Anna’s efforts are mirrored in another seaside community by Pie Alvarez, the newly re-elected mayor of San Vicente, Palawan, a community that boasts of being one of the most ecologically sustainable in the Philippines. “I’ve known Mayor Pie since she was in high school; she was an innocent kid then, but I already noticed that her heart was in the right place,” the secretary shares. “When Pie went to college in Boston, she took up a course related to the environment. She eventually joined politics and won as mayor, and I knew right away that she was the perfect model not only for the youth, but also for young local government officials in promoting environmental conservation.”
Pie’s decision to run for office actually stems from very simple but remarkable reasons. “My parents taught me a very simple life lesson: if you are blessed in life, you should always share your blessings and give back,” she explains, remembering how she had campaigned as a college senior and was declared mayor just days from her graduation. Besides that, she did it as a proactive reaction to the state of the country’s political system. “Instead of complaining or turning my back and working abroad, I chose to do something about it. Being a public servant is no easy task and it requires commitment, hard work and passion. The Philippines is often criticized for having a corrupt government system, and I wanted to do my part in trying to change that. I strongly believed that there is a chance for our country but we have to start today, so I decided to begin my personal quest to do good at the age of 21.”
Since being elected, Pie has been working to properly maintain her beautiful seaside community by striving for the protection of the ecosystem while educating and leading the people to understand the importance of why they should be living sustainably. It’s an effort that led her to working with the Climate Change Commission early on, with San Vicente as the model for the commission’s Eco-Town Framework. “We both wanted to work together to identify vulnerabilities, assess the existing landscape and implement climate change-resilient plans.” It only seemed natural, then, to transition into becoming an ambassador for the cause. “I immediately wanted to be a part of it! Empowering the youth on climate change is a fundamental building block for our country.”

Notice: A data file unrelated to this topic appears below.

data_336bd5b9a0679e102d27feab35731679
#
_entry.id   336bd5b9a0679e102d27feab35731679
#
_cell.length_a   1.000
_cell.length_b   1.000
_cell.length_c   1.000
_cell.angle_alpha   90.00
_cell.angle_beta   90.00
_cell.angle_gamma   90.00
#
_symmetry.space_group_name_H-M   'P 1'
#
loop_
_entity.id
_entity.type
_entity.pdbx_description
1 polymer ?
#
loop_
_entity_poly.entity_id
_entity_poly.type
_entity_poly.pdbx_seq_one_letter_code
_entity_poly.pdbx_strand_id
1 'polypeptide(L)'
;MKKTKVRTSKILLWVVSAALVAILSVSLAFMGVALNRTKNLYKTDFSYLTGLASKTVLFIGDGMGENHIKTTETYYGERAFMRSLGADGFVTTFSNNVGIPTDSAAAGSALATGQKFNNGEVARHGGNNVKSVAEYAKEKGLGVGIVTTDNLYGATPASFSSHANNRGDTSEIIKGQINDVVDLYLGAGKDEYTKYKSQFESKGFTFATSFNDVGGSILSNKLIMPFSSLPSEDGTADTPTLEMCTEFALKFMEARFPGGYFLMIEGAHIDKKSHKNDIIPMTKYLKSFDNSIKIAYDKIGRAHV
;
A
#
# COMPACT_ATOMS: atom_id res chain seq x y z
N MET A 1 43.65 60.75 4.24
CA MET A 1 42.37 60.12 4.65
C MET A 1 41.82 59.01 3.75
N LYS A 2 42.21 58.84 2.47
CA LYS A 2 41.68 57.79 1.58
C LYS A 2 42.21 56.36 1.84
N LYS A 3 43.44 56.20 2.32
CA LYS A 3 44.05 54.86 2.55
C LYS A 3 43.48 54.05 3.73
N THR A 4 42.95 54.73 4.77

Of course, empowering the youth isn’t about throwing them examples and lifestyles that could seem daunting for the average teenager. “I think that’s what they appreciated most about me,” says Bianca Gonzalez, who completes the trio. “I was very open from the start that I had much to learn and would love to study the issue more. I didn’t want to be just a talking head. I think they saw that I could represent environmental awareness and conservation from a sort of layman’s perspective.”